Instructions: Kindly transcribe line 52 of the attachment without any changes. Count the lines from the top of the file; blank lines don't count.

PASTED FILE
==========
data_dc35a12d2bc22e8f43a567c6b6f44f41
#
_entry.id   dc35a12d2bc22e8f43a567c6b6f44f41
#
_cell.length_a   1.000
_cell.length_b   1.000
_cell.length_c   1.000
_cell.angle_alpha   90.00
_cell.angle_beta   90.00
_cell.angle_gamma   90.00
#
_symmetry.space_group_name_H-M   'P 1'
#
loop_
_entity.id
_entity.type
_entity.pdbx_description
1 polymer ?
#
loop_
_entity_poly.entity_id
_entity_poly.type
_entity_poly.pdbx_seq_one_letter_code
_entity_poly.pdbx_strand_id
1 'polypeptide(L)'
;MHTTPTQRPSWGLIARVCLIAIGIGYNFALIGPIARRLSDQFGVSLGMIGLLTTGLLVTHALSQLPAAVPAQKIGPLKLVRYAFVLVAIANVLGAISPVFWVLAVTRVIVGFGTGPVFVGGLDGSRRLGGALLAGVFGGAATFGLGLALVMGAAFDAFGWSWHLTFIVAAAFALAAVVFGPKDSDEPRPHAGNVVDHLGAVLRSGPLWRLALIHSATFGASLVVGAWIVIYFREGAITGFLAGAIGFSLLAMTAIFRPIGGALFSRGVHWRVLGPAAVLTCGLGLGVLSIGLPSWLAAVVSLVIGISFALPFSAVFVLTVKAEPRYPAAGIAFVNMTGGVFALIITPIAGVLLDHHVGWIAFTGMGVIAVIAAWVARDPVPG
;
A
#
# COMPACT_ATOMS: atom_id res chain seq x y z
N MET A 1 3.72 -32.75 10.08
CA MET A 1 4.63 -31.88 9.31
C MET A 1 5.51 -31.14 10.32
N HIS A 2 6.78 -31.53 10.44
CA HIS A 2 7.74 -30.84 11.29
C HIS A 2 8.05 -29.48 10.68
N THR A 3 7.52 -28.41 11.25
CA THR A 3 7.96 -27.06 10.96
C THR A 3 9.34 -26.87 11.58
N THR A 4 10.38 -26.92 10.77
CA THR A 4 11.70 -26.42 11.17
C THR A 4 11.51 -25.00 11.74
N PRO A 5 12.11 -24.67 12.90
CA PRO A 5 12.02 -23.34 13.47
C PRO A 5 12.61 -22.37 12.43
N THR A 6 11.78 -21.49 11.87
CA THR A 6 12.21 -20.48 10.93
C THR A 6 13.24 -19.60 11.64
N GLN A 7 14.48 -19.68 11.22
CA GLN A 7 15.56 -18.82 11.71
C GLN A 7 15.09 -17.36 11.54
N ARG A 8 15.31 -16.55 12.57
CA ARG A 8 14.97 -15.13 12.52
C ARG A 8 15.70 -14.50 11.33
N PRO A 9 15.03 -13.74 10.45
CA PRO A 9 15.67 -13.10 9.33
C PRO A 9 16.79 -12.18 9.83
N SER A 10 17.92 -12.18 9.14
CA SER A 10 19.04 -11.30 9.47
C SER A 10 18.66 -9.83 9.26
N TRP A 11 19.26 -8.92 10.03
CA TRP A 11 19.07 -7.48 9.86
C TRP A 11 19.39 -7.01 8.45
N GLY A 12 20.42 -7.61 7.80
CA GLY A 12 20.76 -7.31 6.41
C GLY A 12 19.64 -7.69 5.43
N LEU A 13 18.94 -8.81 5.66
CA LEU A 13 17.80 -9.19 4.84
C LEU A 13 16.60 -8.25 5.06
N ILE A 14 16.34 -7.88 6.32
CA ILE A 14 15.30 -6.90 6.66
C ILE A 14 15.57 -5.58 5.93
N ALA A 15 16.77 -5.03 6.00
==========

N ARG A 8 15.31 -16.55 12.57